Monroe County Road Improvements
ABERDEEN,Miss. (WCBI)- Monroe County supervisors have been discussing how best to improve roads in their respective districts.
When Monroe County supervisor president Billy Kirkpatrick took office in 2004, he knew very well he had to stretch tax dollars while giving his constituents good roads to drive down.
“Since that time the price of re surfacing a road has just about tripled. And I don’t think that’s unique to Monroe County or any other local government,” said Kirkpatrick.
“You always got changing conditions out there. You know our roads are effected by everything from weather to heavy traffic. To just natural life of a road, how long one will last after its chipped, sealed, or asphalted,” said Sonny Clay, Road Manager.
Supervisors seem to be holding an ace, a five million dollar bond from 20 years ago is about paid off, giving the county the opportunity rolled things over getting those funds without any additional new taxes to residents.
“You know people Are buying thirty thousand forty thousand dollar cars, they want a good road to drive on and thats our job to give them that, but we’ve been held back with the lack of revenue. Now that this revenue is available the challenge is to figure out exactly where you are going to put it,” said Clay.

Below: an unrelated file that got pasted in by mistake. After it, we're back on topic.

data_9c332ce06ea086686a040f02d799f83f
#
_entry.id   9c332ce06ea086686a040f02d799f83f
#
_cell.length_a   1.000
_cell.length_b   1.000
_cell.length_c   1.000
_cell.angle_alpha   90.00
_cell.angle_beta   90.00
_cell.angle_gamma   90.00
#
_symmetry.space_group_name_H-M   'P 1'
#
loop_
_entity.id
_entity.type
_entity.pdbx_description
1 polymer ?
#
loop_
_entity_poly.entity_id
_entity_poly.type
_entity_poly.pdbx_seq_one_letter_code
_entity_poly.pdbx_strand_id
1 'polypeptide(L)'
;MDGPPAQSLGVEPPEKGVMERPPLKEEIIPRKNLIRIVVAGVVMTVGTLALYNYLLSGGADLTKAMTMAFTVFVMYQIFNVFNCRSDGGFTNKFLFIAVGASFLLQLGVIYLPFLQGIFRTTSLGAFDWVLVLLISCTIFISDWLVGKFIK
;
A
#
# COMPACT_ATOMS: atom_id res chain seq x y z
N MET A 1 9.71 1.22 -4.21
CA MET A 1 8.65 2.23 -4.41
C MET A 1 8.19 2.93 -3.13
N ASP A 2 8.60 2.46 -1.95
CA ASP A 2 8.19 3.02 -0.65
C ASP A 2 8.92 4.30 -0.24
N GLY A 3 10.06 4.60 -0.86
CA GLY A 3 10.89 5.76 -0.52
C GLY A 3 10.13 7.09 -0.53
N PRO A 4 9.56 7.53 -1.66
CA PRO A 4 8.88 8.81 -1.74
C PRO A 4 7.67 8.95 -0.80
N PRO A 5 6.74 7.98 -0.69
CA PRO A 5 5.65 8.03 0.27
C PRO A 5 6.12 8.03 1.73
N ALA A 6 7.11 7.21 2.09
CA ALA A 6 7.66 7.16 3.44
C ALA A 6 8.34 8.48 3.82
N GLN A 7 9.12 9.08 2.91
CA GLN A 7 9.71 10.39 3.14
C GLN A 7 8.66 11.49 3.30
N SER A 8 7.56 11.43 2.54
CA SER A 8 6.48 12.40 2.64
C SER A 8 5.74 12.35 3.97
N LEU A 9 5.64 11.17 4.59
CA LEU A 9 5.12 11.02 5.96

Their unit system of road management provides for attention to be given to the worst roads, whether they are east, west, north, or south of the county.
“Strong Road, Sykes Road, some of our major roads. McCallister Road which is a state aide road. It was built, McAllister Road was built with state engineers with state design and everything, and we are continuing to have to work on it. Coontail Road right here that goes out of Aberdeen and connects Amory,” said Clay.
“Man, I just felt like we needed to take the time and come up with a plan. And I think we can do that if everybody will work together,” said Kirkpatrick.
And so for right now, supervisors are moving moderately slowly, down roads they hope to make improvements to.
Next Friday Monroe County Supervisors expect to move a little further by making recommendations on road improvements.